Early dose reductions in the adjuvant chemotherapy combination of 5-fluorouracil, epirubicin, cyclophosphamide, and docetaxel negatively impacted survival rates for patients with intermediate- or high-risk breast cancer.
Early dose reductions in the adjuvant chemotherapy combination of 5-fluorouracil, epirubicin, cyclophosphamide, and docetaxel (FEC-D) negatively impacted survival rates for patients with intermediate- or high-risk breast cancer, according to a study published this month in JNCCN—Journal of the National Comprehensive Cancer Network. Dose reduction can be related to toxicities, such as febrile neutropenia, and may be related to dose delays with the secondary use of granulocyte colony-stimulating factor therapies like filgrastim and pegfilgrastim.
In the study, effects were seen most often when dose reductions happened early in treatment, but they appeared to not affect survival if reductions came later in treatment.
The study used data from 1302 women with stage 1 to stage 3 HER2-negative breast cancer in the Alberta Cancer Registry (ACR) in Alberta, Canada. Patients were treated with adjuvant FEC-D chemotherapy between 2007 and 2014, receiving at least 4 cycles of FEC-D, but no more than 6. The total dose was averaged across the treatments, with a value of 0% assigned for any missed cycles.
Survival outcomes (disease-free survival [DFS] and overall survival [OS]) were estimated using Kaplan-Meier and multivariate analysis, and cohorts were evaluated for uniformity.
The researchers found that 16% (n = 202) of the patients received less than 85% of the total recommended dose (TCD) relative to 85% or greater (n = 1100, 84%). That group of patients had inferior 5-year disease-free survival (79.2% vs 85.9%) and inferior overall survival (80.7% vs 88.8%) compared with those who received higher cumulative doses.
Patients who received TCD at 85% or greater relative to less than 85% had superior 5-year DFS (P = .025) and OS (P <.001).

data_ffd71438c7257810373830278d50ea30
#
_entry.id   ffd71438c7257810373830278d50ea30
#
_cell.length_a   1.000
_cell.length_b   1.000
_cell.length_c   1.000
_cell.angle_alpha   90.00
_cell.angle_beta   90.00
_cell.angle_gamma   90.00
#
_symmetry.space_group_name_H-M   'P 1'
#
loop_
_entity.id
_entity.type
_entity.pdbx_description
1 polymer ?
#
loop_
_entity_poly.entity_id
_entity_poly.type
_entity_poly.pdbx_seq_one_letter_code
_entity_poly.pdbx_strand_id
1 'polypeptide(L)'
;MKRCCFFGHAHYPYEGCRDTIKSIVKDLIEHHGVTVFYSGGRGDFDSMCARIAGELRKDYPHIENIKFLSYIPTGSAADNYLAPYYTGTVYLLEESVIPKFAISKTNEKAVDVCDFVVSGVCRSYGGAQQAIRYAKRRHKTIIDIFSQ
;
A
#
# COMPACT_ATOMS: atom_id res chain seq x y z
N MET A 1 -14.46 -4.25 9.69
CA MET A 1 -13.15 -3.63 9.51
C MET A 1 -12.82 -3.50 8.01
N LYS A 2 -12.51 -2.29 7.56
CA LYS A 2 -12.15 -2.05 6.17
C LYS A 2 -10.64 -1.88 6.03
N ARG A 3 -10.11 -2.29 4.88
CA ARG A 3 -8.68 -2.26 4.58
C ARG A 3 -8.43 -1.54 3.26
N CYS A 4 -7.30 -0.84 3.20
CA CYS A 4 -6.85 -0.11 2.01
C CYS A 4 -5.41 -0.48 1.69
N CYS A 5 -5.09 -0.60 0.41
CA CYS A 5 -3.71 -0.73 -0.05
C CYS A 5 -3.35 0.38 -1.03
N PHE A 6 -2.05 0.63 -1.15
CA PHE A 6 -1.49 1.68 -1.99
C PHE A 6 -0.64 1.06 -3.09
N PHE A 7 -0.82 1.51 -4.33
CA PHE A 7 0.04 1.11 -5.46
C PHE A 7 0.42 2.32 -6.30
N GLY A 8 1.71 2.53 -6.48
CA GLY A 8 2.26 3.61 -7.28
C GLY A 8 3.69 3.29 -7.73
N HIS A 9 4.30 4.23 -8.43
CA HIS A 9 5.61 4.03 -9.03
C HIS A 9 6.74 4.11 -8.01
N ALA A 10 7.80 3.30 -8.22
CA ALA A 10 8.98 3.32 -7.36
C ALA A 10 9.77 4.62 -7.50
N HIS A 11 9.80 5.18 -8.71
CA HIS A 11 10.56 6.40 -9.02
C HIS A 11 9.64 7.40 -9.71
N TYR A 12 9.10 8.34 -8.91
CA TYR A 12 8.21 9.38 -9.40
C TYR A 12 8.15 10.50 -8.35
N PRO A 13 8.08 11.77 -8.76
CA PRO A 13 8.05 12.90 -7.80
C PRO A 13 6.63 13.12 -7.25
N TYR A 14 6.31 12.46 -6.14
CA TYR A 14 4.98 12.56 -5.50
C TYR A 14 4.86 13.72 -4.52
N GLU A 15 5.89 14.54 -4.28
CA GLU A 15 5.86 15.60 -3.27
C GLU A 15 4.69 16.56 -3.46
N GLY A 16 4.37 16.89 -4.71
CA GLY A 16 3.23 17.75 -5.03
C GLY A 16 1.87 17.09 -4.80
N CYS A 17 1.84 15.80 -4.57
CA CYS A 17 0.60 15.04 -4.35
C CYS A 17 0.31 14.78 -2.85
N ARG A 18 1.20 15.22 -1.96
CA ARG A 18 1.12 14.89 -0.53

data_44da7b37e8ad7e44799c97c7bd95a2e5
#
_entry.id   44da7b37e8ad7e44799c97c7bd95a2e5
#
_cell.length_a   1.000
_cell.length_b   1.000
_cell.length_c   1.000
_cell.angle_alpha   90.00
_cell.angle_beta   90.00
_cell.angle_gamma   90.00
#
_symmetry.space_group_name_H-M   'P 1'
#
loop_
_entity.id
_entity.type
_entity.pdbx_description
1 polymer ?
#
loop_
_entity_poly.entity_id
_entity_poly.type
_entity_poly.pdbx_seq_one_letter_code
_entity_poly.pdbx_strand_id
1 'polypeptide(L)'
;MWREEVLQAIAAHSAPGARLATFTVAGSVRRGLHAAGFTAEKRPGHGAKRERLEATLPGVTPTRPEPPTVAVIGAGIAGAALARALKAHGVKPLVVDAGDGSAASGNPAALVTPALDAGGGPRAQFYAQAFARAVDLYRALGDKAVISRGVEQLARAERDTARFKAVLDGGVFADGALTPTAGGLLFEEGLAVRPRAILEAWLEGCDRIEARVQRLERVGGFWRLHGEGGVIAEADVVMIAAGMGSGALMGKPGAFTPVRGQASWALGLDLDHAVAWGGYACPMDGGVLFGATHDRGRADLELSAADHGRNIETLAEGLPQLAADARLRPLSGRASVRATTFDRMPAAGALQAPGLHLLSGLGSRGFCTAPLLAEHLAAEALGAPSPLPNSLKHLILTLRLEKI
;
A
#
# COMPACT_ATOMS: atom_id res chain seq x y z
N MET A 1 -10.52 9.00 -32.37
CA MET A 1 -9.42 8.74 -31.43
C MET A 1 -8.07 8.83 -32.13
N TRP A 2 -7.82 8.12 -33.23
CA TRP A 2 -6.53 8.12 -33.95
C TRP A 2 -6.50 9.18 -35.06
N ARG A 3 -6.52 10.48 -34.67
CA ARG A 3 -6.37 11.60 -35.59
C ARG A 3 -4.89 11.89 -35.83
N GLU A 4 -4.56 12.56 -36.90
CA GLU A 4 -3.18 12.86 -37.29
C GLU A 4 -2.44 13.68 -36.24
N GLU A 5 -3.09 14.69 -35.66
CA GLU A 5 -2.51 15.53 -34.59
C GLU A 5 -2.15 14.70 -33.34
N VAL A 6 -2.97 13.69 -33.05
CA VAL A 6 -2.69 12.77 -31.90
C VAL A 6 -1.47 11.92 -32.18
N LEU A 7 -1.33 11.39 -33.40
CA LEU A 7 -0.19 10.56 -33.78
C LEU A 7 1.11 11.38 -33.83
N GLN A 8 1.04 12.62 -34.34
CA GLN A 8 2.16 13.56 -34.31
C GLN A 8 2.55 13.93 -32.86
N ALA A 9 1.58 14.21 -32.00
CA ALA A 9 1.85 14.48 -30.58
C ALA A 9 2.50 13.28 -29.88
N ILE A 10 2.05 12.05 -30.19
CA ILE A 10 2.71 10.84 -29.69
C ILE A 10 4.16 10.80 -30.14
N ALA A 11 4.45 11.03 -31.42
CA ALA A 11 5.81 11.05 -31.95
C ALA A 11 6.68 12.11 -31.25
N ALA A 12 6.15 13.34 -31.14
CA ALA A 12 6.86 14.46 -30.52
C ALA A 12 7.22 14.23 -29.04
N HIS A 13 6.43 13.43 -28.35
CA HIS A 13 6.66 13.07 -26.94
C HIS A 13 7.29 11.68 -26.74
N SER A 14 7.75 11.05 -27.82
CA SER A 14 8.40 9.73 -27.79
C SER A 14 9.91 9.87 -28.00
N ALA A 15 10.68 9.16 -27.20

The group who received the lower dose were then split into 2 groups so that researchers could examine the effects of dose reduction during cycles 1 to 3 versus cycles 4 to 6; the later cycles are the only ones to include docetaxel. Outcomes were not affected when dose reduction occurred only during the later cycles.
In the late and early dose reduction cohorts, DFS and OS showed a significant inferior survival trend for dose reduction early in treatment administration in 5-year Kaplan-Meier (P = .002 and P <.001, respectively) and multivariate analyses (hazard ratio [HR], 1.46; P = .073, and HR, 1.77; P = .011, respectively).
Dose delays of fewer than 14 or 14 days or more and granulocyte colony-stimulating factor use did not affect outcomes.
The authors said the study shows that physicians should attempt to maintain full doses of chemotherapy, especially early in treatment, saying the results show that even with the addition of taxanes, keeping total chemotherapy dose 85% or greater is important for maintaining clinical benefit.
“What surprised us the most was how dramatically early reductions in chemotherapy affect survival compared to later modifications,” said Zachary Veitch, MSc, MD, FRCPC, Department of Oncology, University of Calgary, Tom Baker Cancer Centre, in a statement. “This became even more apparent when patients were further separated based on chemotherapy dose cut-offs. Early dose reductions can be related to age, weight, or the number of other medical issues a patient has, such as kidney disease or diabetes, among other factors. Often the first cycle of chemotherapy can be difficult for patients, and oncologists must convey the need for maintaining initial dose intensity, while using other medications to control side effects and manage comorbidities.”
Veitch said the amount of docetaxel prescribed in the last 3 cycles may be higher than needed for the FEC-D regimen. “Lower doses have been shown to be as effective in other standard of care chemotherapy regimens, and lower doses have been used in other countries with good outcomes,” he said.
In addition, he added that reducing the dose late may not have as much of an impact because the majority of cancer cells that are sensitive to chemotherapy may be killed in the first few treatments, rather than in the later treatments.
Veitch Z, Khan OF, Tilley D, et al. Impact of cumulative chemotherapy dose on survival with adjuvant FEC-D chemotherapy for breast cancer. J Natl Compr Canc Netw. 2019;17(8):957-967. doi: 10.6004/jnccn.2019.7286.